One reason for the two-year delay, according to an Ontario government source, is China's concern that the high-level encryption technology in the BlackBerrys could make it difficult for China's security authorities to gain access to e-mail messages. Chinese security agents routinely monitor e-mail messages on China's Internet servers.
Another rival to BlackBerry will be offered soon by China Mobile, which will launch "PushMail" in Shanghai next month. PushMail will allow customers to use e-mail on their existing mobile phones.
Cellphone use in China has soared in recent years, with an estimated 404 million mobile phone subscribers in China today. The market for wireless value-added services in China is expected to skyrocket from $5.7-billion today to $13-billion within three years.
Brand piracy remains rampant in China, despite several court rulings against illegal imitators. In December, Starbucks won a court ruling against a Shanghai coffee shop that was using a similar logo and an identical Chinese translation of the Starbucks name. It won $62,000 in damages from the Shanghai imitator, but an appeal has been filed.
Ferrero, the Italian confectioner, won a court case in January against a Chinese rival that produced copies of its Ferrero Rocher chocolates.
The likelihood of confusion between BlackBerry and RedBerry among consumers would seem high enough for RIM to have a good case. And the company's position would probably be enhanced in a Chinese court if China Mobile joined any action against RedBerry, said Paul Devinsky, a partner at the Washington, D.C., law firm of McDermott Will & Emery LLP. Ultimately, any legal fight would hinge on who registered the trademark and service mark for BlackBerry first in China, he said.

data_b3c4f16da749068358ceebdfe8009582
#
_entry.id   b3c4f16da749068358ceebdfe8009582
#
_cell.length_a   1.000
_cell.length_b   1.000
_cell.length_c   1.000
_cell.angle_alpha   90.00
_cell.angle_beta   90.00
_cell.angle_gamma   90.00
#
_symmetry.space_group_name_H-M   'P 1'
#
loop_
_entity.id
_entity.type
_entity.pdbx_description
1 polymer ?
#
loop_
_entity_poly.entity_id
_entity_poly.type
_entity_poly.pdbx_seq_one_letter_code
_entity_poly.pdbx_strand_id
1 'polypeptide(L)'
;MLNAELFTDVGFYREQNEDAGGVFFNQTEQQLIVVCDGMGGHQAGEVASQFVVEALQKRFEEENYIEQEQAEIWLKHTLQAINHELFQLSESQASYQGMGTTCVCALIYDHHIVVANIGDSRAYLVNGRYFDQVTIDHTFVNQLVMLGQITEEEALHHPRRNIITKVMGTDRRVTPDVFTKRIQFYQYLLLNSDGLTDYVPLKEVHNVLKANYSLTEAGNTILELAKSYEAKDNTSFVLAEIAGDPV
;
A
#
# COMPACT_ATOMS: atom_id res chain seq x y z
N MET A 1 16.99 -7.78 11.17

The company has used lawyers to defend the BlackBerry name before. Last year, it sued Massachusetts-based BackOffice Associates after the firm named some of its software "CranBerry."
RIM has been pursuing a foothold in the enormous Chinese wireless market in fits and starts for years. The real challenge seems to be getting an acceptable revenue-sharing business model in place, said Ellen Daley, principal analyst with Forrester Research in Cambridge, Mass.
In Western markets, RIM collects a service fee from the phone companies of about $8 a month per user. In return, RIM runs the wireless traffic through its secure and efficient operating centre in Waterloo, Ont. Other technology firms have found cheaper methods of transmitting wireless data that bypass a centrally managed hub, but RIM's system is considered the premium version.
Chinese companies are looking at RIM's leading technology and saying they want a cheaper method that doesn't involve sharing so much of the profit, Ms. Daley said.
"I don't think RIM's expansion plans in China, in terms of the business user, is in significant jeopardy because of RedBerry," she said. "But if they had designs to go after the consumer side, that's where a lower-cost product is going to make a significant difference."